And then I lost my breath — and it wasn’t because I was running my treadmill, either!!!   It was because he started talking about laminin.  I knew about laminin.  Here is how wikipedia describes them :”Laminins are a family of proteins that are an integral part of the structural scaffolding of basement membranes in almost every animal tissue.” You see….laminins are what hold us together….LITERALLY.  They are cell adhesion molecules.  They are what holds one cell of our bodies to the next cell.  Without them, we would literally fall apart.  And I knew all this already.  But what I didn’t know is what laminin LOOKED LIKE — But now I do, and I have thought about it a thousand times since (already)….

Here is what the structure of laminin looks like….AND THIS IS NOT a “Christian portrayal” of it…..if you look up laminin in any scientific/medical piece of literature, this is what you will see…



Now tell me that our God is not the coolest!!!   Amazing.   The glue that holds us together….ALL of us….is in the shape of the cross.   Immediately Colossians 1:15-17 comes to mind..

“He is the image of the invisible God, the firstborn over all creation.

For by him all things were created; things in heaven and on earth , visible and invisible,

whether thrones or powers or rulers or authorities;

all things were created by him and for him.

He is before all things,

and in him all things HOLD TOGETHER.”

Colossians 1:15-17

I just think that is very, very, very cool..

Thousands of years before the world knew anything about laminin, Paul penned those words.  And now we see that from a very LITERAL standpoint, we are held together…one cell to another….by the cross.

You would never in a quadrillion years convince me that is anything other than the mark of a Creator who knew EXACTLY what laminin “glue” would look like long before Adam even breathed his first breath!!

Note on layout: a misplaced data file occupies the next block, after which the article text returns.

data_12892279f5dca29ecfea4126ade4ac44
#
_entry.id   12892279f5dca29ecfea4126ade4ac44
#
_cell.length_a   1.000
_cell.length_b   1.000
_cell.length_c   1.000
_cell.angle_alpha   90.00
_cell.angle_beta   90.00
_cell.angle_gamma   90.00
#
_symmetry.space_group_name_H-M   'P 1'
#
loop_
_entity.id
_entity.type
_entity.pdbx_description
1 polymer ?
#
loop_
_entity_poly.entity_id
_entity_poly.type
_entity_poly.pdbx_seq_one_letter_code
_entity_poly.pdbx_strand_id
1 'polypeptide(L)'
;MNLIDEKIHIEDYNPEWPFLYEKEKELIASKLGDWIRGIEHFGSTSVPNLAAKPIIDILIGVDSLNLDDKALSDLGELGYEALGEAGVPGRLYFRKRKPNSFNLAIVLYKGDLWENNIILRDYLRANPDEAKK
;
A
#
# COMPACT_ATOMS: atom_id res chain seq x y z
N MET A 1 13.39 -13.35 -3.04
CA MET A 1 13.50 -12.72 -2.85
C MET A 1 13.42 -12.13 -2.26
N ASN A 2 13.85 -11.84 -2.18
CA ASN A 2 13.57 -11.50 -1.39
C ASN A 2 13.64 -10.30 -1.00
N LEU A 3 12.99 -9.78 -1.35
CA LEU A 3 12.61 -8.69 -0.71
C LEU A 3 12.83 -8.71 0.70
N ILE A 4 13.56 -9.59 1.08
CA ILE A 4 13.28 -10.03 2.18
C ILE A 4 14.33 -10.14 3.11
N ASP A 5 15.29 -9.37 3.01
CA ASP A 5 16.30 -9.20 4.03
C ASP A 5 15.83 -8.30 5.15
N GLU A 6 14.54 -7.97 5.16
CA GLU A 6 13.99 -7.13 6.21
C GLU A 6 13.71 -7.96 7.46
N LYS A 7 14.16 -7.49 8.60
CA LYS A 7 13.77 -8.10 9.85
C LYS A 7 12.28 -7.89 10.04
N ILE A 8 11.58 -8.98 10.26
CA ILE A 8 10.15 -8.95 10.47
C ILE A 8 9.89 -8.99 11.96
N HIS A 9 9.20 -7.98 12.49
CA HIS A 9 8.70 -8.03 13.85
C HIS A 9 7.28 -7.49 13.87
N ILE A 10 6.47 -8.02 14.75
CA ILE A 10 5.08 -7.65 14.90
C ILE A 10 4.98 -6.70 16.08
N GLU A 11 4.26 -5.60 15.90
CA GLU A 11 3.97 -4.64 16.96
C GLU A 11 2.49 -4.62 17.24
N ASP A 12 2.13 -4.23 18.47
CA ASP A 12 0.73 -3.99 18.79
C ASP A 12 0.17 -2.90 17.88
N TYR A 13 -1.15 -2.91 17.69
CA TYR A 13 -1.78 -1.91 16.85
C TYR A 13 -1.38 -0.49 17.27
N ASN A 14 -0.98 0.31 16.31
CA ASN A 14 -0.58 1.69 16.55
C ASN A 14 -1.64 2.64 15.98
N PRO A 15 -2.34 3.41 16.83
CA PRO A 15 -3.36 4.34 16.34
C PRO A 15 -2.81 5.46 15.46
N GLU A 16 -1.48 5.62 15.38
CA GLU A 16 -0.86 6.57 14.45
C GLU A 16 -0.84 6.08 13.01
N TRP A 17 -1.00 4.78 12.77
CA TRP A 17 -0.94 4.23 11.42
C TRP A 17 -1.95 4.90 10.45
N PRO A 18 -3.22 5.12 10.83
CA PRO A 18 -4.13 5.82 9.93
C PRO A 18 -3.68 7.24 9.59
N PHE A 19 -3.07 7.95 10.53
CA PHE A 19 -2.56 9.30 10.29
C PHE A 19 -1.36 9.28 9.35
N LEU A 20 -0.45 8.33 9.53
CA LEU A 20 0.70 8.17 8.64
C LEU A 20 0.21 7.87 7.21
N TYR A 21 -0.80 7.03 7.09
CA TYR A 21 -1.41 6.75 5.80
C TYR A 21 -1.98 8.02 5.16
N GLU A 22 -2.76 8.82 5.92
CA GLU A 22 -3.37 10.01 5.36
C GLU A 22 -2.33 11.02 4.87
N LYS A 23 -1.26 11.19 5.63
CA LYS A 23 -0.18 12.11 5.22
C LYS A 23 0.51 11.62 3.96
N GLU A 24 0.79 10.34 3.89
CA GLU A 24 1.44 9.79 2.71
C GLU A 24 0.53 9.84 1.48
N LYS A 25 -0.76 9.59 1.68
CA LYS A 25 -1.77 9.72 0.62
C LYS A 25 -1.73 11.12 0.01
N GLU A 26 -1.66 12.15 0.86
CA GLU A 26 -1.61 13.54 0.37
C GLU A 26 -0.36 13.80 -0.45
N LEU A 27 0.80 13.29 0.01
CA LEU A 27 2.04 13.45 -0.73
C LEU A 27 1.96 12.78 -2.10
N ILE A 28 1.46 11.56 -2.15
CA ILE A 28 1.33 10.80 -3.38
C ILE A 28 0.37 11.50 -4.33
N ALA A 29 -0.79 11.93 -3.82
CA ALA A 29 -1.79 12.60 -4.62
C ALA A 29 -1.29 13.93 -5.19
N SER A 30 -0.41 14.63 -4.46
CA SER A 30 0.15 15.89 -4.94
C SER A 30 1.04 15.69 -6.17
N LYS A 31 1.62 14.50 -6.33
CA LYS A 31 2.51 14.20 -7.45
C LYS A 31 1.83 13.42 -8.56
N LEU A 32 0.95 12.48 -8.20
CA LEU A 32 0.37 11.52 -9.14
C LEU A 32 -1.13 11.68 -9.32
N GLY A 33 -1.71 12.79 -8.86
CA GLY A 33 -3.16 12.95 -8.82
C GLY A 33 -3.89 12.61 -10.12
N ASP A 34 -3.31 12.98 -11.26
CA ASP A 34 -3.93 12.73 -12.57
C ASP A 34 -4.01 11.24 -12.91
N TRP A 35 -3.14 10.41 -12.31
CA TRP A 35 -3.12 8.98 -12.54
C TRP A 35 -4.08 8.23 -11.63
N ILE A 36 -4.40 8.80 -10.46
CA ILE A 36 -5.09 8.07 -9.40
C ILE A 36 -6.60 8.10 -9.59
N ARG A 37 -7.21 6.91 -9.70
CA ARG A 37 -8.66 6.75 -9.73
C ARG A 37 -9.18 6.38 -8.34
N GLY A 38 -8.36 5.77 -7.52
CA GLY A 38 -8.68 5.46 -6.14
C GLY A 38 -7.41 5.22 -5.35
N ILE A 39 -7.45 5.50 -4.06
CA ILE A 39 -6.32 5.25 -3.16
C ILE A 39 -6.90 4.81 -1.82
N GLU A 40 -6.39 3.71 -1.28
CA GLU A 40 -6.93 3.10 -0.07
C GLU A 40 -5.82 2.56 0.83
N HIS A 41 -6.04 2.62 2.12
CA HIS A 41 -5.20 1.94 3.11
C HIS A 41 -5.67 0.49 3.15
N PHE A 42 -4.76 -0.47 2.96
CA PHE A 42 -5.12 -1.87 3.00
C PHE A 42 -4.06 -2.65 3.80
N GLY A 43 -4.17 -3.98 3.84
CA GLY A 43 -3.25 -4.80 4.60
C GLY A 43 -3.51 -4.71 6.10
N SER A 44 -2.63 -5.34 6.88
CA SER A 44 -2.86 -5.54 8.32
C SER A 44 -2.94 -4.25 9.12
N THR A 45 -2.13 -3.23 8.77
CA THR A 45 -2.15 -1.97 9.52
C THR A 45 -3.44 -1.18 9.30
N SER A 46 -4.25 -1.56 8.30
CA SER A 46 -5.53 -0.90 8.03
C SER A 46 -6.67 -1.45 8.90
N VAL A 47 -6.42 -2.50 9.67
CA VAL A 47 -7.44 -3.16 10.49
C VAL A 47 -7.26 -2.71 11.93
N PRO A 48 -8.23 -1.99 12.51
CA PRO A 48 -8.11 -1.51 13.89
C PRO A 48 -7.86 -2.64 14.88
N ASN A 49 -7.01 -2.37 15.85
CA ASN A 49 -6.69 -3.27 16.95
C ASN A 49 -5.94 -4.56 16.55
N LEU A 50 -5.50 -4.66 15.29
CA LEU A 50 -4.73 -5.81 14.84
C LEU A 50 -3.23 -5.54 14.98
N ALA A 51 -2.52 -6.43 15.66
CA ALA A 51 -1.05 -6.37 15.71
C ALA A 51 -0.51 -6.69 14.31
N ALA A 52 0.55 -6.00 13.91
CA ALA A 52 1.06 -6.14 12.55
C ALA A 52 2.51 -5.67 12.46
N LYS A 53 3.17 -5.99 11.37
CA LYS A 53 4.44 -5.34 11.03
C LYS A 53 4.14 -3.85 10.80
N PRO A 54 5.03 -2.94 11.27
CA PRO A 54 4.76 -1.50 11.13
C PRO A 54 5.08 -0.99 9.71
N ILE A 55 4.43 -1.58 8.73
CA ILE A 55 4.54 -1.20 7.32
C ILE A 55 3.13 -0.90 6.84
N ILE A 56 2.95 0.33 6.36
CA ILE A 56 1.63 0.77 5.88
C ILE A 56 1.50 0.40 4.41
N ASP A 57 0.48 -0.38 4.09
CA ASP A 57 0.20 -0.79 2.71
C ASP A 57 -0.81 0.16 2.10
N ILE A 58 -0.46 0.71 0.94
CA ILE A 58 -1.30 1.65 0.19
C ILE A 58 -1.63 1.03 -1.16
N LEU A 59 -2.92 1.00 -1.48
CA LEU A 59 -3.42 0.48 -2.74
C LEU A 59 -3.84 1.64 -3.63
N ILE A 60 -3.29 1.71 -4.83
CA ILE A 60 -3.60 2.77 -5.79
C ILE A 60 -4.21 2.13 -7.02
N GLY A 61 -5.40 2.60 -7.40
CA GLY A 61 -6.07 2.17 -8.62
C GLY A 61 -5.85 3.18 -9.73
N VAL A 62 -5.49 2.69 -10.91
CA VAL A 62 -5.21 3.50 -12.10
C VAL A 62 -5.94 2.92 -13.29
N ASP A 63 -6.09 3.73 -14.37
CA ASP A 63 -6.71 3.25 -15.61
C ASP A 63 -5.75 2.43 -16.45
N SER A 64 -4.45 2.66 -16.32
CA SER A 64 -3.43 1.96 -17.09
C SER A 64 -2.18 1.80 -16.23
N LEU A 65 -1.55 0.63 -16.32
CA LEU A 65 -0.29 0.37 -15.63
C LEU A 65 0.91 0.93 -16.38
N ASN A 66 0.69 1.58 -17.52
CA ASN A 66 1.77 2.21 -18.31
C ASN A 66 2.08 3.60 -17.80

We praise YOU, Lord!!!!!!!!!!!!!!!!!!


True or Not – This one has a good message!

Some years ago, on a  hot summer day in South Florida , a little boy decided to go for a swim in  the old swimming hole behind his house. In a hurry to dive into the cool  water, he ran out the back door, leaving behind shoes, socks, and shirt as  he went. He flew into the water, not realizing that as he swam toward the  middle of the lake, an alligator was swimming toward the shore.

His  father, working in the yard, saw the two as they got closer and closer together. In utter fear, he ran toward the water, yelling to his son as loudly as he could.

Hearing his voice, the little boy became alarmed  and made a U-turn to swim to his father. It was too late. Just as he reached  his father, the alligator reached him.

From the dock, the father  grabbed his little boy by the arms just as the alligator snatched his legs.  That began an incredible tug-of-war between the two. The alligator was much  stronger than the father, but the father was much too passionate to let go.

A farmer happened to drive by, heard his screams, raced from his  truck, took aim and shot the alligator.

Remarkably, after weeks and  weeks in the hospital, the little boy survived. His legs were extremely  scarred by the vicious attack of the animal. And, on his arms, were deep  scratches where his father’s fingernails dug into his flesh in his effort to  hang on to the son he loved.

The newspaper reporter who interviewed  the boy after the trauma, asked if he would show him his scars. The boy  lifted his pant legs. And then, with obvious pride, he said to the reporter,  “But look at my arms. I have great scars on my arms, too. I have them  because my Dad wouldn’t let go.”

You and I can identify with that  little boy. We have scars, too. No, not from an alligator, but the scars of  a painful past Some of those scars are unsightly and have caused us deep  regret. But, some wounds, my friend, are because God has refused to let go.  In the midst of your struggle, He’s been there holding on to you.

The Scripture teaches that God loves you. You are a child of God. He  wants to protect you and provide for you in every way But sometimes we foolishly wade into dangerous  situations, not knowing what lies ahead. The swimming hole of life is filled  with peril – and we forget that the enemy is waiting to attack. That’s when  the tug-of-war begins – and if you have the scars of His love on your arms,  be very, very grateful. He did not and will not ever let you go.

You may share this with those you love. God has blessed you, so  that you can be a blessing to others. You just never know where a person is  in his/her life and what they are going through. Never judge another  person’s scars, because you don’t know how they got them. Also, it is so  important that we are not selfish, to receive the blessings of these  messages, without sharing them with someone else.

Right now, someone  may need to know that God loves them, and that you love them, too – enough NOT to let them go!